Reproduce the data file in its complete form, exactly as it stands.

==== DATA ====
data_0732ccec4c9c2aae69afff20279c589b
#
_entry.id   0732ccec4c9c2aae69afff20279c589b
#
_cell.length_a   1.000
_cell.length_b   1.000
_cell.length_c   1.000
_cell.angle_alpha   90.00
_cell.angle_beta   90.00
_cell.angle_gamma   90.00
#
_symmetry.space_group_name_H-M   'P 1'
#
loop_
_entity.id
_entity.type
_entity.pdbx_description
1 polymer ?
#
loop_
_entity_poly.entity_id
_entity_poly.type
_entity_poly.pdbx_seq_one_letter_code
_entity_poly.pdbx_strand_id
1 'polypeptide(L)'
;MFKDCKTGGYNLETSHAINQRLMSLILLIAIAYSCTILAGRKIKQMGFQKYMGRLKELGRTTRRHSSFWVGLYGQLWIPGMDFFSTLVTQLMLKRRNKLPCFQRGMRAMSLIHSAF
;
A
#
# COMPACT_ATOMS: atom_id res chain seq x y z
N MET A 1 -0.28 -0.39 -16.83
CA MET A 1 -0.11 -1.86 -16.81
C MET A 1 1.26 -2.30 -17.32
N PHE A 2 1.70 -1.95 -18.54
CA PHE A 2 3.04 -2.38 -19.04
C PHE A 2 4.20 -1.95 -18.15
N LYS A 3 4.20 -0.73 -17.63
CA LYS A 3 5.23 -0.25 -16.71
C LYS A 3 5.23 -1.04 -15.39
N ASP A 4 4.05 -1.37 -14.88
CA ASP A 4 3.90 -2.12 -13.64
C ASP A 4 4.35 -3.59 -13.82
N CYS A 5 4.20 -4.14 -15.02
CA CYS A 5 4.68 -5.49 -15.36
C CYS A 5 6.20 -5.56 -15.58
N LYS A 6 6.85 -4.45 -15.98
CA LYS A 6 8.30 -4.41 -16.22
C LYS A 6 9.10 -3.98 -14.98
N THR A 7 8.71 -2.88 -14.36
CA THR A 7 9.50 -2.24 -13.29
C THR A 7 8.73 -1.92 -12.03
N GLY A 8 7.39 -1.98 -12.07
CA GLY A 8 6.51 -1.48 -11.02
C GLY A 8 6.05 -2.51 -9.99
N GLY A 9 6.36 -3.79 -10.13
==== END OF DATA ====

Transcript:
data_0732ccec4c9c2aae69afff20279c589b
#
_entry.id   0732ccec4c9c2aae69afff20279c589b
#
_cell.length_a   1.000
_cell.length_b   1.000
_cell.length_c   1.000
_cell.angle_alpha   90.00
_cell.angle_beta   90.00
_cell.angle_gamma   90.00
#
_symmetry.space_group_name_H-M   'P 1'
#
loop_
_entity.id
_entity.type
_entity.pdbx_description
1 polymer ?
#
loop_
_entity_poly.entity_id
_entity_poly.type
_entity_poly.pdbx_seq_one_letter_code
_entity_poly.pdbx_strand_id
1 'polypeptide(L)'
;MFKDCKTGGYNLETSHAINQRLMSLILLIAIAYSCTILAGRKIKQMGFQKYMGRLKELGRTTRRHSSFWVGLYGQLWIPGMDFFSTLVTQLMLKRRNKLPCFQRGMRAMSLIHSAF
;
A
#
# COMPACT_ATOMS: atom_id res chain seq x y z
N MET A 1 -0.28 -0.39 -16.83
CA MET A 1 -0.11 -1.86 -16.81
C MET A 1 1.26 -2.30 -17.32
N PHE A 2 1.70 -1.95 -18.54
CA PHE A 2 3.04 -2.38 -19.04
C PHE A 2 4.20 -1.95 -18.15
N LYS A 3 4.20 -0.73 -17.63
CA LYS A 3 5.23 -0.25 -16.71
C LYS A 3 5.23 -1.04 -15.39
N ASP A 4 4.05 -1.37 -14.88
CA ASP A 4 3.90 -2.12 -13.64
C ASP A 4 4.35 -3.59 -13.82
N CYS A 5 4.20 -4.14 -15.02
CA CYS A 5 4.68 -5.49 -15.36
C CYS A 5 6.20 -5.56 -15.58
N LYS A 6 6.85 -4.45 -15.98
CA LYS A 6 8.30 -4.41 -16.22
C LYS A 6 9.10 -3.98 -14.98
N THR A 7 8.71 -2.88 -14.36
CA THR A 7 9.50 -2.24 -13.29
C THR A 7 8.73 -1.92 -12.03
N GLY A 8 7.39 -1.98 -12.07
CA GLY A 8 6.51 -1.48 -11.02
C GLY A 8 6.05 -2.51 -9.99
N GLY A 9 6.36 -3.79 -10.13